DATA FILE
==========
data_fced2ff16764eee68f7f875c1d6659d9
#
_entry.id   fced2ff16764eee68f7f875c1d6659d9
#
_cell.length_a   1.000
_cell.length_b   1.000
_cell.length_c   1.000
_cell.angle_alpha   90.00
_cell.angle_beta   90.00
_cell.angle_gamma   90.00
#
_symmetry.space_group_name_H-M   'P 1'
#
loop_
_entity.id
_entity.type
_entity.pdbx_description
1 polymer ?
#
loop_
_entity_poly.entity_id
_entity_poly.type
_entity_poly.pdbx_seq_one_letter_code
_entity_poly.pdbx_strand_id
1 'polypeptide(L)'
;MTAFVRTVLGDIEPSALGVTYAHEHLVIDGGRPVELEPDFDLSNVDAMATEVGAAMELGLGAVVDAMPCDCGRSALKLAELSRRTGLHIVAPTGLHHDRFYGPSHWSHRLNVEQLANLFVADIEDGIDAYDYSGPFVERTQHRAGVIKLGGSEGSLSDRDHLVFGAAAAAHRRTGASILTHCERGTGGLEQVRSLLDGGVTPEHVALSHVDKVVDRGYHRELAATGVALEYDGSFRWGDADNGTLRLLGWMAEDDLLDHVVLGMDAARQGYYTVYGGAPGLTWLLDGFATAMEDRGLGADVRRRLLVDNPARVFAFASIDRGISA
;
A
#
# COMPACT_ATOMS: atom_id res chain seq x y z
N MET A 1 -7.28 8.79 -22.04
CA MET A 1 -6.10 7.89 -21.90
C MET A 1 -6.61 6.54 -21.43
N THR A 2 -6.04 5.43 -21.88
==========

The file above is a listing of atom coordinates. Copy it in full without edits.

data_fced2ff16764eee68f7f875c1d6659d9
#
_entry.id   fced2ff16764eee68f7f875c1d6659d9
#
_cell.length_a   1.000
_cell.length_b   1.000
_cell.length_c   1.000
_cell.angle_alpha   90.00
_cell.angle_beta   90.00
_cell.angle_gamma   90.00
#
_symmetry.space_group_name_H-M   'P 1'
#
loop_
_entity.id
_entity.type
_entity.pdbx_description
1 polymer ?
#
loop_
_entity_poly.entity_id
_entity_poly.type
_entity_poly.pdbx_seq_one_letter_code
_entity_poly.pdbx_strand_id
1 'polypeptide(L)'
;MTAFVRTVLGDIEPSALGVTYAHEHLVIDGGRPVELEPDFDLSNVDAMATEVGAAMELGLGAVVDAMPCDCGRSALKLAELSRRTGLHIVAPTGLHHDRFYGPSHWSHRLNVEQLANLFVADIEDGIDAYDYSGPFVERTQHRAGVIKLGGSEGSLSDRDHLVFGAAAAAHRRTGASILTHCERGTGGLEQVRSLLDGGVTPEHVALSHVDKVVDRGYHRELAATGVALEYDGSFRWGDADNGTLRLLGWMAEDDLLDHVVLGMDAARQGYYTVYGGAPGLTWLLDGFATAMEDRGLGADVRRRLLVDNPARVFAFASIDRGISA
;
A
#
# COMPACT_ATOMS: atom_id res chain seq x y z
N MET A 1 -7.28 8.79 -22.04
CA MET A 1 -6.10 7.89 -21.90
C MET A 1 -6.61 6.54 -21.43
N THR A 2 -6.04 5.43 -21.88